I’m guessing that’s not the only wrench. Are there in fact any rail links at all between the continent of Asia and the archipelagic nation of Japan?

Not yet, but tunnels do exist between France and England, and there are proposals both to connect Japan and Korea by tunnel, and to tunnel from a Japanese island to a Russian one and build a bridge from there.

There is that Paris–Moscow train, for example; I never took it, so I don’t know what, if any, magic happens at the Russian border, but it happens.

A London–Tokyo express still needs those bridges+tunnels to be completed:

Apparently the answer is yes they still do, a smidgen narrower than 5 ft:

Not at present, but you’d do it the same way you used to get between the islands:
Train Ferry
… but for train tragics, a “Boat Train” that is through-ticketed would fulfill the criteria.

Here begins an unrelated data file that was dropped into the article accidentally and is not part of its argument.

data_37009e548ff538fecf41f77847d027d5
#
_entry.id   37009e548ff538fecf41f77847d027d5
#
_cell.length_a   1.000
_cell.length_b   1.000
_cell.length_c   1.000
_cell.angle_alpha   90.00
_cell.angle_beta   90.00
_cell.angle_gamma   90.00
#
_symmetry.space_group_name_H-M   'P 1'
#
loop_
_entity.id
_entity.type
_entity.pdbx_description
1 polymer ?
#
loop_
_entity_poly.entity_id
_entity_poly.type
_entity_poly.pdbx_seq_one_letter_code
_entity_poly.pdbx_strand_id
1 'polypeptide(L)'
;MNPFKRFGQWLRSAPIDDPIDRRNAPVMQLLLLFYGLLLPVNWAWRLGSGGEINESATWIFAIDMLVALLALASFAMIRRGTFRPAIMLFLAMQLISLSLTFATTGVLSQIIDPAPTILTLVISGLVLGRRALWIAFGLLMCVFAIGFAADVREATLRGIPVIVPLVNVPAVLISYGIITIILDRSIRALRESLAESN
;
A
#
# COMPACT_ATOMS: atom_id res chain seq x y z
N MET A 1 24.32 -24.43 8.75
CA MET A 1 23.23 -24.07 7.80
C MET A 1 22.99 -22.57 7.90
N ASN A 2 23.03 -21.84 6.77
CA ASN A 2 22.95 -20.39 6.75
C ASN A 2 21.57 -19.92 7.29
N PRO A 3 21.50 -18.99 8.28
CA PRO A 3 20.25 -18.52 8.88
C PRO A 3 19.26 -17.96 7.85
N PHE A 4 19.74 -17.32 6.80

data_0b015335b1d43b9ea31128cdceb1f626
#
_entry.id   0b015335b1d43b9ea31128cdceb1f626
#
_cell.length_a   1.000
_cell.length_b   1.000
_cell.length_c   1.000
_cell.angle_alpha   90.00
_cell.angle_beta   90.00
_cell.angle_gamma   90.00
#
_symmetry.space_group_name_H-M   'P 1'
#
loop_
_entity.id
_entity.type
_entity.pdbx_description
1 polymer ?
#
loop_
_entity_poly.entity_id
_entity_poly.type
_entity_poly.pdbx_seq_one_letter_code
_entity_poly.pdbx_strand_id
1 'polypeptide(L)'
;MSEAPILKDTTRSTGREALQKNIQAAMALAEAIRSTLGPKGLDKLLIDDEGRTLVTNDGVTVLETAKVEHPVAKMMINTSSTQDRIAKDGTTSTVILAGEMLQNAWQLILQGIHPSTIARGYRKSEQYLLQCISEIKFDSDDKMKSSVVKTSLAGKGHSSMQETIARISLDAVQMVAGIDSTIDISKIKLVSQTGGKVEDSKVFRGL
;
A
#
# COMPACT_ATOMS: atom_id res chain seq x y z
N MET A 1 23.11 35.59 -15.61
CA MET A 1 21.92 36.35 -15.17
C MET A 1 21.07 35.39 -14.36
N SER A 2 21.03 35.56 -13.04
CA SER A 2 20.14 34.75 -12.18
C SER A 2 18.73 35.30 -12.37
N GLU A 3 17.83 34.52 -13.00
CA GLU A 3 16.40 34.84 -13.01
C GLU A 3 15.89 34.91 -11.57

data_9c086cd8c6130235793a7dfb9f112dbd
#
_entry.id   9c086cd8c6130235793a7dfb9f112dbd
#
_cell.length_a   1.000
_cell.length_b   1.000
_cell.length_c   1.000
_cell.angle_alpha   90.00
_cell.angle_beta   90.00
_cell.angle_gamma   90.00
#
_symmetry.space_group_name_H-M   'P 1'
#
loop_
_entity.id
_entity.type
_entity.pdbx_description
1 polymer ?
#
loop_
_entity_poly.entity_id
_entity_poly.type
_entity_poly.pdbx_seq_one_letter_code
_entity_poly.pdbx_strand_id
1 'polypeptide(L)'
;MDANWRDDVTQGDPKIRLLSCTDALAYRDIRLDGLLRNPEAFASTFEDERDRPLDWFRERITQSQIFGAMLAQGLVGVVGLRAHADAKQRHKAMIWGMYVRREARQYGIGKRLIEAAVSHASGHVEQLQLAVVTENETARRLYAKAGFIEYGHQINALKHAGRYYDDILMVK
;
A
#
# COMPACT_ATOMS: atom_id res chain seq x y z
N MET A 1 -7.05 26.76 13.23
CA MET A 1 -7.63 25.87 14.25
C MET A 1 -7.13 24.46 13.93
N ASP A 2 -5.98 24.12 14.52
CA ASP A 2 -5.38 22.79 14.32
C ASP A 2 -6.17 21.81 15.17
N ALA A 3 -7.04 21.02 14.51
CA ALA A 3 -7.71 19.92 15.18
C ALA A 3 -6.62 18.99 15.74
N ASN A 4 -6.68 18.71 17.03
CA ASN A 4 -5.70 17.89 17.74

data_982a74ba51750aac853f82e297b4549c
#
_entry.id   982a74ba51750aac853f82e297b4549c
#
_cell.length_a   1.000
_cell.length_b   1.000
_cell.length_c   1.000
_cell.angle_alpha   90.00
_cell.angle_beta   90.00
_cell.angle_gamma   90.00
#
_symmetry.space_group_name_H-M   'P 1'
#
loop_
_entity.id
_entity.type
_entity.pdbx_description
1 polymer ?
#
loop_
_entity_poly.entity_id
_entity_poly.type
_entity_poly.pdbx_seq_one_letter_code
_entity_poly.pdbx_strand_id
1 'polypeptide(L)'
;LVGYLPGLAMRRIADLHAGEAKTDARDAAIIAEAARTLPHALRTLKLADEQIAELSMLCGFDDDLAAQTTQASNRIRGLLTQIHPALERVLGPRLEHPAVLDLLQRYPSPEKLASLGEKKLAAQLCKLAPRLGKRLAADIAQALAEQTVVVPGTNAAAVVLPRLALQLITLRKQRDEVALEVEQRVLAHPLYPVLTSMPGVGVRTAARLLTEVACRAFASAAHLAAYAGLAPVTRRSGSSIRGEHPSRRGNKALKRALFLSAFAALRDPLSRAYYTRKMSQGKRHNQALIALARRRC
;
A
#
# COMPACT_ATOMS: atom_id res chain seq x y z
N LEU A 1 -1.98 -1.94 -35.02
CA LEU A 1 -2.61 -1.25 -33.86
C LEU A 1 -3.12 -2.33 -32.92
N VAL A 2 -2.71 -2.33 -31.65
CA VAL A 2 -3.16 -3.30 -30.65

What happens is one of two things:

  1. Passengers transfer, at a station near the border, from one train to another
    or
  2. They stay on the same train, which is equipped with variable gauge. Essentially, the wheels underneath the cars can be moved further apart (for a switch to a wider gauge) or closer together (for a switch to a narrower gauge). This is done by unlocking a locking mechanism, pushing or pulling the cars onto a special track that narrows or widens along the way, pushing the wheels to the correct gauge. The locking mechanism is then engaged again, and the journey continues. It does, however, usually involve a change of the engine, as the engine’s wheels are not variable.

My understanding is that the second technique is more common. It does involve an interruption of the ride, but not a very long one.